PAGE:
I am typing the content of this post in the sky with Rilyn on my lap. If he is flying for the first time, outside of his comfort zone, why do you not get out there and play? When I was 7 years old, I ventured with the Churchill Hawks to Peoria, Illinois for the Elementary School Nationals, two months after I learned how to move the pieces. Now, as a 31- year-old CEO, I am travelling to Memphis, Tennessee, to coach the Grace Church High School team at the 2022 High School Nationals. It is great to see the event taking place after two years of cancellations. Over-the board chess is back. Regarding nationals, one should consider how a student does not need to be a master to compete, mindset is everything, and one should have fun and meet friends.
I often tell friends, clients, and prospects how I played the nationals in my first year of learning chess and they all get shocked, not realizing that I did not qualify for the event. The truth is that anyone can spend money and go. Five of our students this year are playing in the unrated section, which has 220+ students registered. This number may be abnormally high, given that many students have not played any over-the-board chess the last few years. However, it does go to show that students do not necessarily need to be a masters to be compete; if they are somewhat serious about chess, knows all the rules and some fundamental strategy, it makes sense for them to travel to nationals.
The highest rated player in each section often does not win the tournament. It is difficult to be the ‘punching bag’, where underdogs are trying to beat you and you need to keep your cool. In a guest lecture at Manhattan Jewish Experience last night, Rabbi Leibtag shared how it is important to recall how the Jews got out of Egypt both daily and yearly on Passover to allow us to rise up from our challenges and learn from then.
In 2005, I had one of the worst tournaments at the World Open U-2000 section. I was recently an expert and had dropped below 2000. After winning my first game, I was paired against Robert Guevera, who came to the board with under 5-minutes remaning. Had I kept my cool and played decent moves, I would have won fairly easily; however, I was moving too quickly, to make him run out of time, and ended up blundering my queen. He ended up checkmating me with 2 seconds on the clock. I let a domino effect happen and after several losses and a few draws, I had 2.5 points out of 8 rounds and withdrew from the event. While it is certainly important to do some preparation beforehand, to win a tournament like the World Open or Nationals, one should take it easy, relax and keep one’s cool.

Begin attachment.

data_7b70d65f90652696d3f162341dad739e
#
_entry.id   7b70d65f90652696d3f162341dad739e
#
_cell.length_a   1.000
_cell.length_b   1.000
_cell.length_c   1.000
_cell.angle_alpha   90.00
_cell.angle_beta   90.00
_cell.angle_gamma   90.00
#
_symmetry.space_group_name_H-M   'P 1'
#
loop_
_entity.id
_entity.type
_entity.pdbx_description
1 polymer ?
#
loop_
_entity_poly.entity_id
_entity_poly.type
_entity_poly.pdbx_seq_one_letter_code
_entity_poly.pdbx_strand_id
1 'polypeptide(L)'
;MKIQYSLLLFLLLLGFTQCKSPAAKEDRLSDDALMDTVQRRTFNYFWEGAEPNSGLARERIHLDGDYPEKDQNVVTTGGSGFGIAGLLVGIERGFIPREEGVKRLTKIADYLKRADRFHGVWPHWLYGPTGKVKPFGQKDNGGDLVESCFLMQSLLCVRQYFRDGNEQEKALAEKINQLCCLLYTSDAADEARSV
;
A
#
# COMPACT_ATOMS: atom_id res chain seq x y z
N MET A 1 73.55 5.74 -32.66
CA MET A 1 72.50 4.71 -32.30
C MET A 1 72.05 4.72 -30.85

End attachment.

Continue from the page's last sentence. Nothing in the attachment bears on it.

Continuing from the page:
When I interviewed Philadelphia Chess Society Founder Jason Bui, he stressed how one of the biggest benefits of going to tournaments like the nationals is to have fun. I do not remember many classes from elementary school, but I have lots of fond memories about travelling to nationals. Many years later, I am good friends with many teammates and am currently running a tournament series with Shernaz Kennedy, Director of Churchill School Program. Our next tournament is at Grace Church School on April 24. In 2008, I travelled with Shernaz’ son John, Juan Sena and a few others to Atlanta for the High School Nationals for a last hurrah as a Dwight School senior.
A national chess event is something is every chess player should do once. While ‘the nationals’ specifically refers to K-12 events, there are national tournaments for everyone, ranging from the Elementary Nationals to the U.S Open, an annual swiss tournament, which draws players of all ages and skill levels, to the U.S Senior Open. Many are intimidated to play in small over-the board tournaments, furthermore national events. To the contrary, if one realizes how a student does not need to be a master to compete, mindset is everything, and one should have fun and meet friends, he will not regret travelling to one and seeing how it goes.